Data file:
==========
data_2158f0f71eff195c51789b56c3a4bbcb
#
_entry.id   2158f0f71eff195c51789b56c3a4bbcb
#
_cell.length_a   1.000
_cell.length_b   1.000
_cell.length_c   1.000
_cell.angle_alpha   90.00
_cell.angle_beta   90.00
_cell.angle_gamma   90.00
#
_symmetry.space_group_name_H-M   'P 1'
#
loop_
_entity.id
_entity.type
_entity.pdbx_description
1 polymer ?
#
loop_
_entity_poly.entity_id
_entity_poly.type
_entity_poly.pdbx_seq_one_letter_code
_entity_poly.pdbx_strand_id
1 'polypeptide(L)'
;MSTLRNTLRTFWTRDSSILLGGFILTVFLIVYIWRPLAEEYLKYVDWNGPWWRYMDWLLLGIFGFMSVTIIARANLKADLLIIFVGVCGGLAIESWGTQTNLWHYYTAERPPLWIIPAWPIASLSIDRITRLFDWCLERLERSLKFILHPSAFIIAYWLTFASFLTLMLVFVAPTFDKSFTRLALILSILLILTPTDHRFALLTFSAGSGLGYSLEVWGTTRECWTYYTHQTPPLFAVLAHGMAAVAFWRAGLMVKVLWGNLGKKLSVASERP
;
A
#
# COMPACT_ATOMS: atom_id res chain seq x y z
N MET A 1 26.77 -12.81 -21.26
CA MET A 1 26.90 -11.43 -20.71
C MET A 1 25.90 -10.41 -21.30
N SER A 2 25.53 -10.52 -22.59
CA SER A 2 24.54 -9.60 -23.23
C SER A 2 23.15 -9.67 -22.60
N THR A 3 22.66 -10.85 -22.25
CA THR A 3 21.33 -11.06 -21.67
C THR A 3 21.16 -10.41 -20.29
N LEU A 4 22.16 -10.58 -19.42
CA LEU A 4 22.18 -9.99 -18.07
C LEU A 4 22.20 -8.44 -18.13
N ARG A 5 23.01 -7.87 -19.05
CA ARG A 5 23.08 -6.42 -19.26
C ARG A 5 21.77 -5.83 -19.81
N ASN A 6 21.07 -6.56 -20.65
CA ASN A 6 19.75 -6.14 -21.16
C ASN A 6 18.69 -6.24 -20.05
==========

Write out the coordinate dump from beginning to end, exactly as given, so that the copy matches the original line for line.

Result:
data_2158f0f71eff195c51789b56c3a4bbcb
#
_entry.id   2158f0f71eff195c51789b56c3a4bbcb
#
_cell.length_a   1.000
_cell.length_b   1.000
_cell.length_c   1.000
_cell.angle_alpha   90.00
_cell.angle_beta   90.00
_cell.angle_gamma   90.00
#
_symmetry.space_group_name_H-M   'P 1'
#
loop_
_entity.id
_entity.type
_entity.pdbx_description
1 polymer ?
#
loop_
_entity_poly.entity_id
_entity_poly.type
_entity_poly.pdbx_seq_one_letter_code
_entity_poly.pdbx_strand_id
1 'polypeptide(L)'
;MSTLRNTLRTFWTRDSSILLGGFILTVFLIVYIWRPLAEEYLKYVDWNGPWWRYMDWLLLGIFGFMSVTIIARANLKADLLIIFVGVCGGLAIESWGTQTNLWHYYTAERPPLWIIPAWPIASLSIDRITRLFDWCLERLERSLKFILHPSAFIIAYWLTFASFLTLMLVFVAPTFDKSFTRLALILSILLILTPTDHRFALLTFSAGSGLGYSLEVWGTTRECWTYYTHQTPPLFAVLAHGMAAVAFWRAGLMVKVLWGNLGKKLSVASERP
;
A
#
# COMPACT_ATOMS: atom_id res chain seq x y z
N MET A 1 26.77 -12.81 -21.26
CA MET A 1 26.90 -11.43 -20.71
C MET A 1 25.90 -10.41 -21.30
N SER A 2 25.53 -10.52 -22.59
CA SER A 2 24.54 -9.60 -23.23
C SER A 2 23.15 -9.67 -22.60
N THR A 3 22.66 -10.85 -22.25
CA THR A 3 21.33 -11.06 -21.67
C THR A 3 21.16 -10.41 -20.29
N LEU A 4 22.16 -10.58 -19.42
CA LEU A 4 22.18 -9.99 -18.07
C LEU A 4 22.20 -8.44 -18.13
N ARG A 5 23.01 -7.87 -19.05
CA ARG A 5 23.08 -6.42 -19.26
C ARG A 5 21.77 -5.83 -19.81
N ASN A 6 21.07 -6.56 -20.65
CA ASN A 6 19.75 -6.14 -21.16
C ASN A 6 18.69 -6.24 -20.05